If you are human then chances are you’ve heard of Minecraft. You know, it’s that stupendously ugly game with the cubes that everyone is obsessed with? Well, a lot of people have been complaining about the recent updates, saying they are making the game too easy. Well, I am here to put those thought to rest by mashing them out of your skull with a sledgehammer.
Players of Minecraft can roughly be divided into new and old. New players are like a 5 year old on his first trip to Disneyland, continually fascinated by even the slightest thing, and almost continually happy. Now imagine that you take that child to Disneyland once a month for 12 years, and by the time they are 17 they’ll be bored with the Disneyland. They’ll know it inside out and all around and they’ll spend most of the time either asking to leave or smoking meth with Donald duck. At this point they are an old member.
Now the transition from a cute but slightly irritating 5 year old to an irritating and slightly high 17 year old is not a sudden one. It’s not like a child just goes from darling to druggie in one step. They have to grow up, go through puberty, get a girlfriend, drop out of school, start going to rave clubs… And the same is with players of Minecraft, I don’t mean that Minecraft players need to get girlfriends (though they do). I mean that the transition from new to old player is a slow one.
Minecraft is an addictive game, and it’s played by a lot of people so Mojang has to facilitate the needs of both new and old players. This is a decision that will be faced by anyone wanting to make a game designed to be played for huge amounts of time (CoD, Skyrim, even Doodle Jump).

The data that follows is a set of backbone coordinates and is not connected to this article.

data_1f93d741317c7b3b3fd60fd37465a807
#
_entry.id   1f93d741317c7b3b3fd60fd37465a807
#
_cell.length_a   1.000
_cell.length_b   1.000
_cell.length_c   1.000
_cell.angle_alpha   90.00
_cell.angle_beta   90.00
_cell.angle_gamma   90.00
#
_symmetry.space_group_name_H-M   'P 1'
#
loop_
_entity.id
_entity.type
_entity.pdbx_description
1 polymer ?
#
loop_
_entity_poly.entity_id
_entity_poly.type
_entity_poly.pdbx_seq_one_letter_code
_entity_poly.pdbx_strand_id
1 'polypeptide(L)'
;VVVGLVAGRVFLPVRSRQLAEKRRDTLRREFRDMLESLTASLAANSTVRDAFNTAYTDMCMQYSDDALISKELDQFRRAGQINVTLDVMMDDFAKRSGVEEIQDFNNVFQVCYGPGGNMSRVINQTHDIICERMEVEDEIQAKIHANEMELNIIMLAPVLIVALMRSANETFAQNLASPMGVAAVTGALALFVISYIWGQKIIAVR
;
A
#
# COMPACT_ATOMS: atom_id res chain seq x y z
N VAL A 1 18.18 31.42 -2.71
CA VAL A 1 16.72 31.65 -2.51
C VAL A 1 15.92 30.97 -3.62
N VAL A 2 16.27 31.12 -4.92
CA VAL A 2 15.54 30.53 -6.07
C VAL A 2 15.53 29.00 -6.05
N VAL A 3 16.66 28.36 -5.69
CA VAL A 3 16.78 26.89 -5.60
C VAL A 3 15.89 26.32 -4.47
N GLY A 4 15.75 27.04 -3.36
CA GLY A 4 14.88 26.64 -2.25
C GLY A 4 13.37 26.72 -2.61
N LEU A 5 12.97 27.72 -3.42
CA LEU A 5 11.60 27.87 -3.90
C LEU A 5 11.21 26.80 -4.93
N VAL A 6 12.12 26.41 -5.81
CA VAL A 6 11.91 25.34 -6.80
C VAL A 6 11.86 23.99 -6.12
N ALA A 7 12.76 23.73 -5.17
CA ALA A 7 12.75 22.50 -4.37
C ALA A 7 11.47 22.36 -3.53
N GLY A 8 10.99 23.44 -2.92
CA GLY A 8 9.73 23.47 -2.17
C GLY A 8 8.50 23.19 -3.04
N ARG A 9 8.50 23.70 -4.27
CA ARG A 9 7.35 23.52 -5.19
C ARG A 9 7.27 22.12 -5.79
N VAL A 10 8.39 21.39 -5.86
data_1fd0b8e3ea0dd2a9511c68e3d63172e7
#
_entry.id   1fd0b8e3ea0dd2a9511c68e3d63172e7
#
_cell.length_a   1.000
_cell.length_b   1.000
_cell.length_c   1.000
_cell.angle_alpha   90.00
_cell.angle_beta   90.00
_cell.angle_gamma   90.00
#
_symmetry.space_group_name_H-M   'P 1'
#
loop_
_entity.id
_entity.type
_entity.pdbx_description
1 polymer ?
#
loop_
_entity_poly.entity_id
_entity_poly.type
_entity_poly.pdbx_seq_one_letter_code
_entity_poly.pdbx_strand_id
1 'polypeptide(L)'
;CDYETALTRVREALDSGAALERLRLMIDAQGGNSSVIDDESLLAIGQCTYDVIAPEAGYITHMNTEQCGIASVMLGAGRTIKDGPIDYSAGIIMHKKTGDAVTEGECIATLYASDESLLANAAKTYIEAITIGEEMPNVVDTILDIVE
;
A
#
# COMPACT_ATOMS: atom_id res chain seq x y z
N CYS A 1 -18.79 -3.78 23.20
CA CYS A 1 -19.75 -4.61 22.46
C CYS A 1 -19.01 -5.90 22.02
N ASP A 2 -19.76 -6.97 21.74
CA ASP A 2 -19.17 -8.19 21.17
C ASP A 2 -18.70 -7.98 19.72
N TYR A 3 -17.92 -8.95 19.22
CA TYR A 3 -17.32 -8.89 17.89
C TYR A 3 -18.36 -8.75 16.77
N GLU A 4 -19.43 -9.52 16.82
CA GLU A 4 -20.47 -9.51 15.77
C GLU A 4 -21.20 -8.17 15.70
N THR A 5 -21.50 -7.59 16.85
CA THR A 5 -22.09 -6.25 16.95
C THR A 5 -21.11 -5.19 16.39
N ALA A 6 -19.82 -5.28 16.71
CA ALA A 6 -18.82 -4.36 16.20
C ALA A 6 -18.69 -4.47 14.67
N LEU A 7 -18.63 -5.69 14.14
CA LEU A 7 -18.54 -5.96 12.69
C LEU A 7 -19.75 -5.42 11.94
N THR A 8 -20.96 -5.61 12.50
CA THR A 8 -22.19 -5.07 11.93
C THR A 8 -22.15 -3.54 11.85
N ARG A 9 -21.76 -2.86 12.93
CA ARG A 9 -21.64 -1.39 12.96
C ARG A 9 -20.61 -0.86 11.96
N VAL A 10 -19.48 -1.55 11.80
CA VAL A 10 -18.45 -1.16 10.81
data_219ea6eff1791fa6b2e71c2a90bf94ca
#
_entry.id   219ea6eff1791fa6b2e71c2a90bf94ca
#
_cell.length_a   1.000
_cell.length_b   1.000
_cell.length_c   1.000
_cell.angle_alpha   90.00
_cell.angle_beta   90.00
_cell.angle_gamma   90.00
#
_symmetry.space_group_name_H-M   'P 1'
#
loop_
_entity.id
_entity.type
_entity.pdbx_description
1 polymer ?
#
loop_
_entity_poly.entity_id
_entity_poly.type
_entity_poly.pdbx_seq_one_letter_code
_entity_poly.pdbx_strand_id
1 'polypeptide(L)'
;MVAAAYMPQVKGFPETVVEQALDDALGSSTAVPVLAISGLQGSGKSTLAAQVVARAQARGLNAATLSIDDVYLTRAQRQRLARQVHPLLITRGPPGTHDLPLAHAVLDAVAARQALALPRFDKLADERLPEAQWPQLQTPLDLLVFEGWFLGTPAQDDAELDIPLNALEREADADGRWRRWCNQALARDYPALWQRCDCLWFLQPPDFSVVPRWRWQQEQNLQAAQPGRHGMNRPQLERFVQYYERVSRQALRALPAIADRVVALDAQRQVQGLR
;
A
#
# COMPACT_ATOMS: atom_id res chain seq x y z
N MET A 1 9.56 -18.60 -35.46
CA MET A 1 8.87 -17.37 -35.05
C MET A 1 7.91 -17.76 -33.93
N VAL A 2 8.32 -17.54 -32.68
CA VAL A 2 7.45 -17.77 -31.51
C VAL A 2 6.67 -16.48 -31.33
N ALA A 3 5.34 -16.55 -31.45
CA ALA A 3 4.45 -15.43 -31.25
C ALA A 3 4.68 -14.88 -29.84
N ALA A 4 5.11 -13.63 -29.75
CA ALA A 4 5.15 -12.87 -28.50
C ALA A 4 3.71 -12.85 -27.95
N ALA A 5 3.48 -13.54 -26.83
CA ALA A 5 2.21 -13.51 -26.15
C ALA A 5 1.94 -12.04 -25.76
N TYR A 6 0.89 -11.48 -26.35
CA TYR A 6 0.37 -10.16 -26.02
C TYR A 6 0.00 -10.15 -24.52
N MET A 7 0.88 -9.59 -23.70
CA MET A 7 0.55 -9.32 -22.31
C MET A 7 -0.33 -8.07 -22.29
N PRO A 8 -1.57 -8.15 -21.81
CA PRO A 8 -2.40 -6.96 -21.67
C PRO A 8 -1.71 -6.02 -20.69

Minecraft makes quite a bit of cash from merchandise sales, perhaps even as much as they make from the game itself, and merchandise is only sold if the game is good. It’s not like you can pull a Dead Island and make tons of sales because of how amazing the ad is even through the game isn’t up to people’s standards. Merch sales rely on all players enjoying the game, new and old.
Now, the Minecraft community is pretty polarised, and the new and old players basically hate each other despite the fact that they were or are destined to become one another. And anyone who has ever been faced with noobs on CoD knows the kind of horror that can occur when a polarised community develops, like 15 hundred howler monkeys all in the same cage.
Minecraft gets past these problems by allowing servers, so the young howler monkeys and the old howler monkeys can be split up into separate boxes in the hope that that will stop them screaming at each other. Of course, all that happens is that the micro-communities polarize again, so now the youngest of the old and the oldest of the old are screaming at each other and you have to split up the box once more. And so on and so on until you have lots and lots of little boxes each with about 10-20 howler monkeys in. This process is done automatically by the community on Minecraft, but in CoD most games are randomly assigned and for that reason there is a higher chance of noobs and pros being put together and therefore more pointless arguments.
Anyway, back to the point, which is that facilitating the needs of 15 thousand howler monkeys is not an easy task. All the monkeys have their own requirements but they are all getting the same “food”, so whenever Mojang releases an update some monkeys are gonna start screaming.
Now, a screaming monkey is a lot louder then a happy one, so if even a tenth of those monkeys are unhappy then it sounds like a thousand harpies rising from hell and soon all the monkeys are screaming to be let out of their boxes and banging on the sides of the boxes and dung is flung everywhere and the whole room smells like a baboon’s armpit, sounds like a cat in a blender and looks like the Amazon if it were struck by an earthquake.
Wait, where am I? Right, the problem with Minecraft at the moment.
Vanilla (unmodded) Minecraft has been being made easier. Villager trading means nothing is unobtainable now; all you need to do is collect enough money. Cocoa beans are farmable and new tools mean you can get more drops for your ores. Making vanilla easier has the effect of making the new players happy (because they can get all this cool stuff straight away) and the old players angry (because there is less challenge).